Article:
A Conversation With the Urban3 Team at CNU

September 6, 2018

This is our ninth dispatch from the Congress for the New Urbanism (CNU), which took place in Savannah, Georgia in May. Chuck Marohn attended CNU and hosted a series of in-depth podcast conversations about some of the most pressing topics for cities today, with leaders, thinkers, and activists in a whole range of fields. Now we're bringing those podcasts to your ears throughout the summer.

In this episode, Chuck has a chat with three good friends: Joe Minicozzi, Cate Ryba, and Josh McCarty from the geoanalytics firm Urban3, based in Asheville, North Carolina. Chuck and Joe's "bromance" (their words) goes back years, and Strong Towns and Urban3 have been frequent collaborators in sharing data-backed insights about where your town (yes, yours!) is really deriving its wealth from, and where it's losing money.

Among the questions discussed (but not always answered) in this entertaining, freewheeling discussion:

  • What happened when a wealthy town on Cape Cod had a $250 million backlog for upgrades to its sewer system?
  • The range of reactions—from positive to negative to disbelief—that Chuck and Joe get when they present their findings to cities across the country.
  • The "diamond mine" effect experienced by cities like Asheville, which are sitting on traditional downtowns built by their ancestors. These places are often tremendously fiscally productive, but what happens when a city doesn't nurture that productivity, but instead views the downtown as a source of wealth to be extracted to pay for a money-losing development pattern elsewhere?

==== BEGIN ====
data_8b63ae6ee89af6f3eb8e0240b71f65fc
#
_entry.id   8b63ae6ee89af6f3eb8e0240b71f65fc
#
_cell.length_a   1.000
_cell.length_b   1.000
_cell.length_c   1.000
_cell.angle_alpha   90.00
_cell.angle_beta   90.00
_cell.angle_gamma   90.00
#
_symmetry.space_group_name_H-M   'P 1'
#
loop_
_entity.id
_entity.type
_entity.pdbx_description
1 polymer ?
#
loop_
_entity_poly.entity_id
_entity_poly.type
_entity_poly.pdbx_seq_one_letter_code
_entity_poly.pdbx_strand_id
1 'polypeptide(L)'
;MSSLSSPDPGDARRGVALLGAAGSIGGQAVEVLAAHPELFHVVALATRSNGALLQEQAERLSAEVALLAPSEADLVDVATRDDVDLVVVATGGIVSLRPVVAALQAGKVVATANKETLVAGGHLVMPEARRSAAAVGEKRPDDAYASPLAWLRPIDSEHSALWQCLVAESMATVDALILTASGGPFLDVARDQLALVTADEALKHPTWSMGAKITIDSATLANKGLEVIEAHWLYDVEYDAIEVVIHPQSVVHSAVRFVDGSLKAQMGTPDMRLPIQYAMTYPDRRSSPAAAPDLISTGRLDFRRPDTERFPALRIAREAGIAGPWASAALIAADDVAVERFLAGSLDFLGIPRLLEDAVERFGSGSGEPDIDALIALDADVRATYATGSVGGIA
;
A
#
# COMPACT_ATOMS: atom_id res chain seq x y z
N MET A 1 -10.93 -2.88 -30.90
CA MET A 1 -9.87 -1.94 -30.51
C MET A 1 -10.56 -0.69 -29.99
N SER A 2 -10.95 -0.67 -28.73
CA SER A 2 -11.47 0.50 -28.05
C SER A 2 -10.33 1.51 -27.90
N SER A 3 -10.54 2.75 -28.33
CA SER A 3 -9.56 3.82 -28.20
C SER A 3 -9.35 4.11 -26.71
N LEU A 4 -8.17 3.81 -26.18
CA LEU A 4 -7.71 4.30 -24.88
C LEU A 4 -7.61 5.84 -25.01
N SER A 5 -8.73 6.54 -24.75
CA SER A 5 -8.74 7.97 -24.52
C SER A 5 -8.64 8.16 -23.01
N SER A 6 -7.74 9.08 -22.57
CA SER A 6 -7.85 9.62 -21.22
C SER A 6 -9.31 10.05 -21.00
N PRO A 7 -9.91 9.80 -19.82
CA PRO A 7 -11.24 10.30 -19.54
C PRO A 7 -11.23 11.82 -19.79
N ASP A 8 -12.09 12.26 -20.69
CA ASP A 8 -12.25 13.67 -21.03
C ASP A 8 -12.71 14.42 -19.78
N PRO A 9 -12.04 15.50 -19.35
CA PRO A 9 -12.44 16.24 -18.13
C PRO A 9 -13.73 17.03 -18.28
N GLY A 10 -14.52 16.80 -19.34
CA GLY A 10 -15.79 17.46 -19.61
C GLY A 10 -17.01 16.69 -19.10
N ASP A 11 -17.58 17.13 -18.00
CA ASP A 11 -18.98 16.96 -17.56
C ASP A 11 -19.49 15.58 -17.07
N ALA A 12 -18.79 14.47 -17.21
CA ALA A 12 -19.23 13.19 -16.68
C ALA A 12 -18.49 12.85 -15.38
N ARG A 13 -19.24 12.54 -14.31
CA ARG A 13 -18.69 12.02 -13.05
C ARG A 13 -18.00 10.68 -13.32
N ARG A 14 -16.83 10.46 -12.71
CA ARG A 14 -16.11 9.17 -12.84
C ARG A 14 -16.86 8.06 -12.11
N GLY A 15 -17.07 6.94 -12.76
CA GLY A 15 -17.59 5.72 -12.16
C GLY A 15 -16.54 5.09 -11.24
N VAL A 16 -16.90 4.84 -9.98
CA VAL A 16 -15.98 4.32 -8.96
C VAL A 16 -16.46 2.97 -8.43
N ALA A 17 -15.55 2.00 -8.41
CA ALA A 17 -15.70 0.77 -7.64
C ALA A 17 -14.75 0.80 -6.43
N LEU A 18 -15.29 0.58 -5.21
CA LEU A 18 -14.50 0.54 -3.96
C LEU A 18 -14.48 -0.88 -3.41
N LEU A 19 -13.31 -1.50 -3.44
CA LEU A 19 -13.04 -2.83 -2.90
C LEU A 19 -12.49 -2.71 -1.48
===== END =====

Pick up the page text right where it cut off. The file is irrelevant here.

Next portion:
• What do civic officials and Melanesian cargo cults have in common?
  • What is the mental block that keeps us from embracing more productive forms of development, even when they're right under our noses? Savannah, Georgia has a historic district that is the envy of urban planners the world over—and a jarring transition when you leave that historic district and venture into the rest of the city. "We collectively agree that this is awesome," says Chuck of the beloved core of Savannah, with its leafy squares. And we have the analysis of groups like Urban3 to tell us that not only is it beautiful, the development pattern of Savannah's original core is a tremendous wealth-generating engine. So why aren't we doing more of it, even literally in Savannah?
  • What lessons do behaviorists have to teach city planners? Temporal discounting—placing more value on avoiding short-term discomfort than preventing long-term suffering—is the reason it's hard to get people to quit smoking. Is it also the reason it's hard to get cities to give up insolvent development patterns? Do we already, proverbially, have cancer by the time we realize what we've built is bankrupting us?
  • The responsibility of professionals like those at Urban3 to help elected officials work through and understand complex issues, instead of assuming that what's obvious to those immersed in the numbers daily will be obvious to them.
  • Can we truly make meaningful change in how our cities do things in the absence of a crisis to force our hand?
  • What mind-blowing data visualization projects is the Urban3 team cooking up next?
  • Will Joe Minicozzi ever stop cursing during staff meetings?
  • Who will publish a book first: Chuck or Joe?
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